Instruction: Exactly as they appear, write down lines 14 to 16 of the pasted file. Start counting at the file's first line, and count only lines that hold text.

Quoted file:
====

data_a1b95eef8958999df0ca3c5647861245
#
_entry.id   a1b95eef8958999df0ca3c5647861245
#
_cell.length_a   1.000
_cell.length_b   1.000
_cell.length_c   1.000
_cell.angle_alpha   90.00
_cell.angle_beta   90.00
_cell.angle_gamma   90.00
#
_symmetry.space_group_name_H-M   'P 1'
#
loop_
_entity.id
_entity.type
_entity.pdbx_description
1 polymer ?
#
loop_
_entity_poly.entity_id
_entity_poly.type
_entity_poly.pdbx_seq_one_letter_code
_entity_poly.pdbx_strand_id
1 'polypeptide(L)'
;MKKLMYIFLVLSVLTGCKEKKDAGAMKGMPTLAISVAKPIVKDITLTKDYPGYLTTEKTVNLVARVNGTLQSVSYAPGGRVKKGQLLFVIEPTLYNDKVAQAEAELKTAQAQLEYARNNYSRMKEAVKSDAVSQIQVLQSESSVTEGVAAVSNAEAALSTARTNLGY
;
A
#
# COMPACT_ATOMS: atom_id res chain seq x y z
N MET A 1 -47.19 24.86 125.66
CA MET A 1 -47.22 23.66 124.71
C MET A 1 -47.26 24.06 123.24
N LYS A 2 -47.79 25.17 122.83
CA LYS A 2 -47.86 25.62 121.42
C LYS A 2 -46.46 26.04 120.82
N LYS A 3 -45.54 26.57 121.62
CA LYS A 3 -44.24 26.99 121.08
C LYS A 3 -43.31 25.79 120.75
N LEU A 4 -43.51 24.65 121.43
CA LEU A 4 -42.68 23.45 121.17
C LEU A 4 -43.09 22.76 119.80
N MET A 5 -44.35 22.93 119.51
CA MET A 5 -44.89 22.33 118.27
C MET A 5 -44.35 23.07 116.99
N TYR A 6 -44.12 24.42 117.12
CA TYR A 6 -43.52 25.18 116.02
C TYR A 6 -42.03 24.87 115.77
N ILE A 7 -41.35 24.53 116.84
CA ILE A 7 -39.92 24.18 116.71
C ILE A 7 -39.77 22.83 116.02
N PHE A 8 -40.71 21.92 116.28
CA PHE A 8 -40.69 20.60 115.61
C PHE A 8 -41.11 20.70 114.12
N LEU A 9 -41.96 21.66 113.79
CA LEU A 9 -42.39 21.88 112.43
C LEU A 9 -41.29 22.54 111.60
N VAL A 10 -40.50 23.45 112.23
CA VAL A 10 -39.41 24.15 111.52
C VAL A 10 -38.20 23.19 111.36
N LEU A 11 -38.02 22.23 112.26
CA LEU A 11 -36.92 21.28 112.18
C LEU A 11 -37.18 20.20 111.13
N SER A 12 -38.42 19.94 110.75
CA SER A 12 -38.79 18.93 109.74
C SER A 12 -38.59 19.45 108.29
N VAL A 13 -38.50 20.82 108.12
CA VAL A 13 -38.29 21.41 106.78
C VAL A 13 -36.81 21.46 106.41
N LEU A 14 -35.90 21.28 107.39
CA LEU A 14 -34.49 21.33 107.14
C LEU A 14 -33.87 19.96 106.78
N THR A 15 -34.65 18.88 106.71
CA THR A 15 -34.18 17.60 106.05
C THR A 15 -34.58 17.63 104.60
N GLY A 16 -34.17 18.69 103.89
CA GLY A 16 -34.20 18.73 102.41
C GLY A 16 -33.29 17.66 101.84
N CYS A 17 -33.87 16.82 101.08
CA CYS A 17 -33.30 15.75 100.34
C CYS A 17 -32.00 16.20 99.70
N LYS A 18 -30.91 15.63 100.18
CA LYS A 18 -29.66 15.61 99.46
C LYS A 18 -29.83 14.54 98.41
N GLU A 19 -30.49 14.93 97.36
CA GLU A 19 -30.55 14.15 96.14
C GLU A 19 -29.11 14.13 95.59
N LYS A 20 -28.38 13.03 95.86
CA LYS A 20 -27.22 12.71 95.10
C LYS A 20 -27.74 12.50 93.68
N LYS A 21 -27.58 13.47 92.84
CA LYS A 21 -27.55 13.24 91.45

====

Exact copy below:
loop_
_entity.id
_entity.type